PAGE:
Features

Ace of Cakes' 5 Steps to a Baker's Dream Kitchen

Baker Duff Goldman shares his tips for creating a kitchen that takes the cake
By Ellen Sturm Niz
May 19, 2010

Whether a homeowner wants to create a multi-tiered, fondant-covered confection or simply bake a delicious loaf of bread for her family dinner, having a kitchen designed for baking can make the job, well, a piece of cake. The right counter surfaces and heights, appliances, storage and lighting can make the sometimes tedious art of baking that much easier and more enjoyable.

Creating up to 20 cakes a week—some of which take up to 29 hours to build and require the use of a drill, saw or blowtorch—Duff Goldman, chef and founder of Charm City Cakes in Baltimore, is someone who knows what design elements can make a baker’s job easier. As one of the most sought-after decorative cake makers in the country, Duff and his team at the 6,000-sq.-ft. bakery regularly accomplish the seemingly impossible, like a tilted Dr. Seuss-like seven-tiered wedding cake or an almost perfect replica of Wrigley Field.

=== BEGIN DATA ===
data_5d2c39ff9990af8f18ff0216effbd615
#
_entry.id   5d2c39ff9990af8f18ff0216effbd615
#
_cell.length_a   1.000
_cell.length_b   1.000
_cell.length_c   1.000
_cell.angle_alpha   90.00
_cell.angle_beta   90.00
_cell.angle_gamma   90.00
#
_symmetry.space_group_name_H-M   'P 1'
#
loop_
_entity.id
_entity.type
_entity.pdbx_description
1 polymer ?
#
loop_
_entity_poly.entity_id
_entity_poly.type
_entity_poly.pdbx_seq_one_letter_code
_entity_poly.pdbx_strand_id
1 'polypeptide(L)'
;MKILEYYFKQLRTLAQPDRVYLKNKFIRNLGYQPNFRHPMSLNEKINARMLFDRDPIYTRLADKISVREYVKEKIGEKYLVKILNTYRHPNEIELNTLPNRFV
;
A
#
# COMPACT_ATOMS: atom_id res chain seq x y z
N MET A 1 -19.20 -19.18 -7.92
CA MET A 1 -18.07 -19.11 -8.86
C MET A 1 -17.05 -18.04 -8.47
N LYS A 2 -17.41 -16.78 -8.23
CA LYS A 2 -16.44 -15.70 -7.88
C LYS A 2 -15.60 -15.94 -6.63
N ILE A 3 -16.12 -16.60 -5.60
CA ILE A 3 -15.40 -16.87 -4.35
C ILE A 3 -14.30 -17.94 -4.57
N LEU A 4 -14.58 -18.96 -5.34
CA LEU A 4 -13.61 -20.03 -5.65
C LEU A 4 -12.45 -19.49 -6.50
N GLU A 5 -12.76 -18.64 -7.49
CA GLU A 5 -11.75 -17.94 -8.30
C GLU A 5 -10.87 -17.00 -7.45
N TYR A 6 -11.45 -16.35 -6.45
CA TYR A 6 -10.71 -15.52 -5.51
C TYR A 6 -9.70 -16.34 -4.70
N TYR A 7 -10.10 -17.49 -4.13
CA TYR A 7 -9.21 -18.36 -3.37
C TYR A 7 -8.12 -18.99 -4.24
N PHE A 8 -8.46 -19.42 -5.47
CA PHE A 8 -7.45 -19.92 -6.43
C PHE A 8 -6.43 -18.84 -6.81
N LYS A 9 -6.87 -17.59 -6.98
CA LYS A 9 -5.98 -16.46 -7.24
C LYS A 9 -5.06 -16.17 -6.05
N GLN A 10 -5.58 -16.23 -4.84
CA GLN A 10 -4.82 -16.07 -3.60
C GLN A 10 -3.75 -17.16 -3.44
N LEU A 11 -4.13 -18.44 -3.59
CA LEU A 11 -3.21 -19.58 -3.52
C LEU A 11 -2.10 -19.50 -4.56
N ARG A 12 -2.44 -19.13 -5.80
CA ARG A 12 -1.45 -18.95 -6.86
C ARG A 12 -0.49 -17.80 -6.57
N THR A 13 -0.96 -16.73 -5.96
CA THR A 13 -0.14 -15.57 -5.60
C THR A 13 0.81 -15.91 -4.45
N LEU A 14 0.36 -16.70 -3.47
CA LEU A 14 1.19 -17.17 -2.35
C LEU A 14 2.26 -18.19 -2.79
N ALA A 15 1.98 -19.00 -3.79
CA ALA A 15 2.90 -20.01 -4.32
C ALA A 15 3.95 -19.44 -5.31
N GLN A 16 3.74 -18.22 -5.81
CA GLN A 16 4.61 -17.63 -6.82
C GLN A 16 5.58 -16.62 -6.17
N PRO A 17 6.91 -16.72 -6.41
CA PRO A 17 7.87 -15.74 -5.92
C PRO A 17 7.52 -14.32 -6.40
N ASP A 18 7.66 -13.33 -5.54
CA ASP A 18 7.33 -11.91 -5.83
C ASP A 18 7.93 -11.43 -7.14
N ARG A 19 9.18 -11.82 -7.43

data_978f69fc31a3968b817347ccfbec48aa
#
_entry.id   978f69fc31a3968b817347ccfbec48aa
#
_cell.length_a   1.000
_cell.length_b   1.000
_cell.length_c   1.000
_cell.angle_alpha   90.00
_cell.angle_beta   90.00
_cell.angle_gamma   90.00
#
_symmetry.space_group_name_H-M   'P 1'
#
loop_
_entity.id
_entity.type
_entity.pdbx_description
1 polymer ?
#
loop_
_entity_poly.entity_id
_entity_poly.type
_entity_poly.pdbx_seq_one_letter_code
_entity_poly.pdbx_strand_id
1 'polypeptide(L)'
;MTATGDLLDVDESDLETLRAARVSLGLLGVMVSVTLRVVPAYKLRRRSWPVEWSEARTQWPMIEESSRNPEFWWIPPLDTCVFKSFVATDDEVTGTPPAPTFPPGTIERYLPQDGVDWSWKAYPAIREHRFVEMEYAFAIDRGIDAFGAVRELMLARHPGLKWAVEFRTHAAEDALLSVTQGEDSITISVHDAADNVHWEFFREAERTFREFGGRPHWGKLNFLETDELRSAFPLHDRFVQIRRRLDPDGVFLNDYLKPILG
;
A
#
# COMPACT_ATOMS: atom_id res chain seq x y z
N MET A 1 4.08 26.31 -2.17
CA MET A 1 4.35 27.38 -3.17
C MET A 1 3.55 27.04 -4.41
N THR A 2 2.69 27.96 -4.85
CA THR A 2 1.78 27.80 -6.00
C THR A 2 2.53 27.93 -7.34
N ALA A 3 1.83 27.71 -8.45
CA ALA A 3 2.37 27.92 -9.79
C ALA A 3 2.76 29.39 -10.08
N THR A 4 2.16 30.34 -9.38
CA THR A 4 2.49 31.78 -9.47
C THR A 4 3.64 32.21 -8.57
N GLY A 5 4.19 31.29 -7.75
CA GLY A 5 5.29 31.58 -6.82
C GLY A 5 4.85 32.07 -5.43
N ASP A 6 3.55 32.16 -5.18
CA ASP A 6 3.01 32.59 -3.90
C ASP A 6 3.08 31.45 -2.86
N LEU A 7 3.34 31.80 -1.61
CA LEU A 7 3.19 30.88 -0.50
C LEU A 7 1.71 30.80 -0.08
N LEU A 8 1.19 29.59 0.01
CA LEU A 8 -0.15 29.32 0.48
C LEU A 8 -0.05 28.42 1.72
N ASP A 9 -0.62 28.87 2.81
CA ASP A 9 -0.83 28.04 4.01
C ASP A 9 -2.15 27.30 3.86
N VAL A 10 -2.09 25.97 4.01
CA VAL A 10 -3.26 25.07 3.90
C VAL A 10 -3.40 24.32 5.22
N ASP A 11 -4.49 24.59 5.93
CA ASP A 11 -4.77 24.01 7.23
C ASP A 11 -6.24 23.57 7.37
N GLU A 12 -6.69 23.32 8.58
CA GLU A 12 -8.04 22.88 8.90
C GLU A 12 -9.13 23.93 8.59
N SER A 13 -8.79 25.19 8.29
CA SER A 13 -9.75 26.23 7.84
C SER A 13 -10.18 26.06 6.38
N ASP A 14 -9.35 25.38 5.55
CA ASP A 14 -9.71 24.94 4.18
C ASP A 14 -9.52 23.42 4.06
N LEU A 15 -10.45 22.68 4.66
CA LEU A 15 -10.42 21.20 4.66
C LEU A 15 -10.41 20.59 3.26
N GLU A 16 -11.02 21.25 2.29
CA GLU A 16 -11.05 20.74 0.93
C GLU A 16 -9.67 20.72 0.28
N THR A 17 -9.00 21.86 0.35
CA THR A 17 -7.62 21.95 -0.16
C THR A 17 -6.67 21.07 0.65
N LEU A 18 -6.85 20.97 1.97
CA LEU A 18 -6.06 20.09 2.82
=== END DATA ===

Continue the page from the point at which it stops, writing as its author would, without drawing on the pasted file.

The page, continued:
Duff and his team at the bakery are so spectacular they are featured on Food Network’s "Ace of Cakes" reality show. Last fall, Goldman also released a book, Ace of Cakes: Inside the World of Charm City Cakes, detailing his journey growing his bakery into the nationally renowned business it is today—as well showcasing the bakery’s amazing cake creations.

While the home baker may not need to make 20 cakes a week or store power tools in the kitchen, a space built for baking can make the process more successful and fun. So who better to dish on how to design the best baker’s kitchen than the most fabulous baker boy himself? Follow Duff’s design tips and get homes across America ready for a bake-off!

Duff’s Design Tips for the Best Baker’s Kitchen

1. Keep it easy to clean. “When you bake, you’re always going to make a mess,” said Duff. “People won’t do home baking because clean up is so intense, so make your space really workable.”